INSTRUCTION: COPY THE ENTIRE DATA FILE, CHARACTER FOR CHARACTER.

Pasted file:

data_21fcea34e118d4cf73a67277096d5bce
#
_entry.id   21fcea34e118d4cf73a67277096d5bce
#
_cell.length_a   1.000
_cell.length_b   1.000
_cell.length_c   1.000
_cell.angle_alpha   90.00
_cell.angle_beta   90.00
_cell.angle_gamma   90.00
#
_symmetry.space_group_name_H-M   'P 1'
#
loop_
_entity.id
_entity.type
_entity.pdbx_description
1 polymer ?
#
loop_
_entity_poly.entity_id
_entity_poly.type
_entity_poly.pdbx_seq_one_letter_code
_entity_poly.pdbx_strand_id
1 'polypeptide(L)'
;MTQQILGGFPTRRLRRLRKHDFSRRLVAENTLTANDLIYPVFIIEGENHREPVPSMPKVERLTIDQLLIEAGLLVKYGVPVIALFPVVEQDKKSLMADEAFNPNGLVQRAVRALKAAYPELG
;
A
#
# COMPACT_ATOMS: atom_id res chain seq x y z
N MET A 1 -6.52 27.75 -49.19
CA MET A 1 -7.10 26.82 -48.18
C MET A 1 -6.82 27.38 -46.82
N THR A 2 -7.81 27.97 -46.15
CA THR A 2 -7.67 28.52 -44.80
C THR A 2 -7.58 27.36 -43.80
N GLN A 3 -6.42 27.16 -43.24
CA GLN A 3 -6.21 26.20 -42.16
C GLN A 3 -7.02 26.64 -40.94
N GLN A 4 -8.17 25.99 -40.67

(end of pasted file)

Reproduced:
data_21fcea34e118d4cf73a67277096d5bce
#
_entry.id   21fcea34e118d4cf73a67277096d5bce
#
_cell.length_a   1.000
_cell.length_b   1.000
_cell.length_c   1.000
_cell.angle_alpha   90.00
_cell.angle_beta   90.00
_cell.angle_gamma   90.00
#
_symmetry.space_group_name_H-M   'P 1'
#
loop_
_entity.id
_entity.type
_entity.pdbx_description
1 polymer ?
#
loop_
_entity_poly.entity_id
_entity_poly.type
_entity_poly.pdbx_seq_one_letter_code
_entity_poly.pdbx_strand_id
1 'polypeptide(L)'
;MTQQILGGFPTRRLRRLRKHDFSRRLVAENTLTANDLIYPVFIIEGENHREPVPSMPKVERLTIDQLLIEAGLLVKYGVPVIALFPVVEQDKKSLMADEAFNPNGLVQRAVRALKAAYPELG
;
A
#
# COMPACT_ATOMS: atom_id res chain seq x y z
N MET A 1 -6.52 27.75 -49.19
CA MET A 1 -7.10 26.82 -48.18
C MET A 1 -6.82 27.38 -46.82
N THR A 2 -7.81 27.97 -46.15
CA THR A 2 -7.67 28.52 -44.80
C THR A 2 -7.58 27.36 -43.80
N GLN A 3 -6.42 27.16 -43.24
CA GLN A 3 -6.21 26.20 -42.16
C GLN A 3 -7.02 26.64 -40.94
N GLN A 4 -8.17 25.99 -40.67